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Writing a book with a cowriter can be an awesome experience. But cowriting a book can also spiral into a frustrating mess and an abandoned project if you’re not prepared. How do you know whether you should cowrite a book? And then how do you cowrite a book?

How to Write a Book with a Cowriter

Should you work with a cowriter?

Think long and hard about your personality before you decide to go the cowriter route. Are you a person that likes collaborating with others? Cowriting is obviously a huge collaborative project and you should stay far away if you don’t play nice with others.

Are you secretive about your writing? Do you see it as a solitary, deeply personal endeavor? I’d skip collaborating with another writer if that’s the case.

Cowriting means you bear half the workload, have accountability, and get to create something with a friend. It also means you have to work closely with someone else for months, all while pushing and pulling this massive book-baby into the world.

If you think you can handle it, here are some tips for cowriting a book:

Can you work with this person?

This might seem obvious, but you’ll save yourself a lot of headache if you ask yourself this question. The person you’re considering coauthoring with might be your best friend or a family member. But can you work closely with them for months on end?

Does their personality mesh with yours? When you get aggravated (and you will get aggravated), are you going to be able to work it out with them?

Make sure you’re on the same page

When deciding to collaborate, you need to make sure you and your cowriter have similar styles and ideas.

There’s nothing worse than getting into a project and finding out too far in you want to take the story in different directions. Talk with your proposed cowriter beforehand. Extensively. Hash out everything. And I mean everything.

Read some of their work to make sure you’re stylistically similar. Otherwise, your reader will be able to tell when they jump from one writer to another. (Of course, in books with different points of view, this may be an asset.)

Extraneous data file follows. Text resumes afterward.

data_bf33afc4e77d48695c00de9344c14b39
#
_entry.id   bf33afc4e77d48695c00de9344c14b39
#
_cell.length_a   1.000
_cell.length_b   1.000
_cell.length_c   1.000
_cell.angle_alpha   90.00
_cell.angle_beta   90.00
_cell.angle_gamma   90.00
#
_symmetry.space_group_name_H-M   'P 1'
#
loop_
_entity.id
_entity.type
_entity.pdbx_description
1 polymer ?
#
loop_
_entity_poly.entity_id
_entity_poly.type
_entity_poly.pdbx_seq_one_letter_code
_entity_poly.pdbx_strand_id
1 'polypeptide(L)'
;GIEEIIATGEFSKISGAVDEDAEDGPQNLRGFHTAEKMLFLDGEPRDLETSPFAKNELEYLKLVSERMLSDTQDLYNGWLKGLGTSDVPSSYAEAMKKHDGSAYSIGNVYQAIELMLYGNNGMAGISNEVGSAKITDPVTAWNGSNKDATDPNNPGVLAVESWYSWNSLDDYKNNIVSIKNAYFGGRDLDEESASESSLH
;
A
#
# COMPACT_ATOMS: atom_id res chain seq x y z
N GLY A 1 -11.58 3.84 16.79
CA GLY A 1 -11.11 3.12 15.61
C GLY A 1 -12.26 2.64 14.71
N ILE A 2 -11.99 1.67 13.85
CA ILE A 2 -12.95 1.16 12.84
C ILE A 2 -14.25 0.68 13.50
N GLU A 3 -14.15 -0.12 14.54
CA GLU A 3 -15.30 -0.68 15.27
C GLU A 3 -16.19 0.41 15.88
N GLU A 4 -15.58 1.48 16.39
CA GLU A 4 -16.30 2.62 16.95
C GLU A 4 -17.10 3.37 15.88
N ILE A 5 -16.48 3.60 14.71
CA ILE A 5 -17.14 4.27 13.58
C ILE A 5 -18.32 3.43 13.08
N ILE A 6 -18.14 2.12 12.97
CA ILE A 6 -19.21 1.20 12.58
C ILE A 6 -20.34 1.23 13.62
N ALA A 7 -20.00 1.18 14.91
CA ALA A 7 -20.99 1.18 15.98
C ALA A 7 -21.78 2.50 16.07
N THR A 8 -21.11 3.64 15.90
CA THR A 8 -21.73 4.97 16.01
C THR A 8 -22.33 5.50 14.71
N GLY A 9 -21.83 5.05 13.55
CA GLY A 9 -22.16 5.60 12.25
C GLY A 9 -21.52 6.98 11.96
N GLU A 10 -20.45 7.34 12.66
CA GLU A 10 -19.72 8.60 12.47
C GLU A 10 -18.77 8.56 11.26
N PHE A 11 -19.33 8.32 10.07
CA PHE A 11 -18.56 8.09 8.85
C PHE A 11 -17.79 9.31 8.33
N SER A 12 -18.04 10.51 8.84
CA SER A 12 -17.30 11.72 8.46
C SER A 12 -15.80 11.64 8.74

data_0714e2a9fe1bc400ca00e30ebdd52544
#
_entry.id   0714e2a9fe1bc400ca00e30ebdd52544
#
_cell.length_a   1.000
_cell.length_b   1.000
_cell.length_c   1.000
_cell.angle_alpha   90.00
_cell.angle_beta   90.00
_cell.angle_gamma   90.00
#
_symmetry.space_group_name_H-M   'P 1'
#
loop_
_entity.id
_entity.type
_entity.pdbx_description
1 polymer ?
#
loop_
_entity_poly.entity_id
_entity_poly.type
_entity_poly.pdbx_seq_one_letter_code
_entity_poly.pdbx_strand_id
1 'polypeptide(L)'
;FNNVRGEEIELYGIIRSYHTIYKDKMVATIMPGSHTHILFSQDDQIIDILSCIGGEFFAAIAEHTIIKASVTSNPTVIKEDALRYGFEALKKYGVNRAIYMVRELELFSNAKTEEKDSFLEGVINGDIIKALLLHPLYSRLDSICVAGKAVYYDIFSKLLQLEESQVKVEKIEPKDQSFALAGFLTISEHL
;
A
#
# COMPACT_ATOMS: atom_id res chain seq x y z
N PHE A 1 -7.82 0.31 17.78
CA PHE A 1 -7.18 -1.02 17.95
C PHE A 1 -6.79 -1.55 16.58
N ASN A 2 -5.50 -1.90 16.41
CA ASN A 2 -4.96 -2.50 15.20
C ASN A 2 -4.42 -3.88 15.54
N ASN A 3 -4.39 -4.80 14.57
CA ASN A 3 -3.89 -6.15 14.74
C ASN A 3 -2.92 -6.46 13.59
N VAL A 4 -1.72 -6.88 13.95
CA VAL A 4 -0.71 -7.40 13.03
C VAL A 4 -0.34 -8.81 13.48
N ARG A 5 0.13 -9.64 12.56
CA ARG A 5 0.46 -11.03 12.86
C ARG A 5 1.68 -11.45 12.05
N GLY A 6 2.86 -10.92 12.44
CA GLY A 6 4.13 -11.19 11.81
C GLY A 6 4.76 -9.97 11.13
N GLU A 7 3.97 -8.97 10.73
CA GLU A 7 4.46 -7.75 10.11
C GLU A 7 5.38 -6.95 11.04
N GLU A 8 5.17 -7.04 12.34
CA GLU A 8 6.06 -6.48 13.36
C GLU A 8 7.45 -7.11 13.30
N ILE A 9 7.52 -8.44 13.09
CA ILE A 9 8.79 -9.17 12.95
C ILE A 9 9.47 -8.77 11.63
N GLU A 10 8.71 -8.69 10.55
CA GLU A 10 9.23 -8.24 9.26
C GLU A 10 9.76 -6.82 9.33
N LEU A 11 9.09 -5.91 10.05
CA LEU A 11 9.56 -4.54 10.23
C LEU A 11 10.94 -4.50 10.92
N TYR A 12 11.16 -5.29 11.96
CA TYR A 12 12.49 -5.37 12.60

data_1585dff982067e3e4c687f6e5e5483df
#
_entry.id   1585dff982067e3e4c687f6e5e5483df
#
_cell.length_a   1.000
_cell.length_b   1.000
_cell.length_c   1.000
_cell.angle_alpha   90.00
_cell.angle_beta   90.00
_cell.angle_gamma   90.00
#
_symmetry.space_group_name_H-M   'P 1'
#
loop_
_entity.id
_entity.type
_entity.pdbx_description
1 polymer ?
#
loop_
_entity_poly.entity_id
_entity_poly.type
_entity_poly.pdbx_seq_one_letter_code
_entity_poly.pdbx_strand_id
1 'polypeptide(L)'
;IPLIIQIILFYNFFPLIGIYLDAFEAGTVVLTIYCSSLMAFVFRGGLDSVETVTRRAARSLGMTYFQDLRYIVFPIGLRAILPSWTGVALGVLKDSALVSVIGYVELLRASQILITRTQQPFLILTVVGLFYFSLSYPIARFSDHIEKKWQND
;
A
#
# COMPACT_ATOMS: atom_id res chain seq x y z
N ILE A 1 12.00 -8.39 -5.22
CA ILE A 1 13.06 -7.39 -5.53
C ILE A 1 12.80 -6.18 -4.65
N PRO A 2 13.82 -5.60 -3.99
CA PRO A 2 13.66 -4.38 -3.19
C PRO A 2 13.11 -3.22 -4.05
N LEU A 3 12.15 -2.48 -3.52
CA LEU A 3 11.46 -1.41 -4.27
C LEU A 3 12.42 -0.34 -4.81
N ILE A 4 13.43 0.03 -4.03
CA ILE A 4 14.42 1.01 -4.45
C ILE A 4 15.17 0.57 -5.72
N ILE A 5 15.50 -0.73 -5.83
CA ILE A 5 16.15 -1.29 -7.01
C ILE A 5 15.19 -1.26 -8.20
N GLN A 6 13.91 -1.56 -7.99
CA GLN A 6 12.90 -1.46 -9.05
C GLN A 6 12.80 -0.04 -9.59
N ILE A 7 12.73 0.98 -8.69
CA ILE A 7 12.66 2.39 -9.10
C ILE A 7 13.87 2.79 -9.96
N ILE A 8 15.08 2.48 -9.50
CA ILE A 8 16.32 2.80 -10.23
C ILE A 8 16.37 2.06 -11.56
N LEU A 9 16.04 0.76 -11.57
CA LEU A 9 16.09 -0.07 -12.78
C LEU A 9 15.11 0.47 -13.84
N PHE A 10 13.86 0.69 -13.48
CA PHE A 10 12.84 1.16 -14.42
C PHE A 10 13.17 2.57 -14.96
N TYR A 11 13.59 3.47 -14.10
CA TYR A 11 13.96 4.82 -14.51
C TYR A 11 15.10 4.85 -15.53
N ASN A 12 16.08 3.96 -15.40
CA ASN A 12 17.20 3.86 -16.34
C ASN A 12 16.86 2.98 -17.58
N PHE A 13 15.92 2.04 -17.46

Plan, plan, plan

Once you’ve talked about the story, you need to talk some more. Establish a process before you start writing. What that process is depends on you, but here are a few recommendations:

Outline. You should be doing this anyway. Just do it. Even if you’re not an extensive outliner on your own, making a thorough outline for a cowriting project is essential so both writers stay on track.

Decide who’s writing what. Are you splitting chapters? Are you writing from different points of view?

Create a timeline and writing schedule and consequences for not sticking to them. Accountability is a huge (and awesome!) element of cowriting a novel. Agreeing on these things beforehand will help keep any fostering resentments at bay when one of you starts slacking.

Speaking of slacking, make sure you agree on the division of writing. Not everything has to be fifty-fifty if you don’t want. (Though getting closer to completely sharing the writing burden would be my recommendation so when tempers flare one of you is not saying, “Well it’s my book because I’m doing all the writing!”)

Decide how you’re communicating. This is especially important if you can’t physically be in the room with your cowriter. I’d recommend setting up weekly (or more) phone calls to talk about the project and writing everything in a document stored in the Cloud.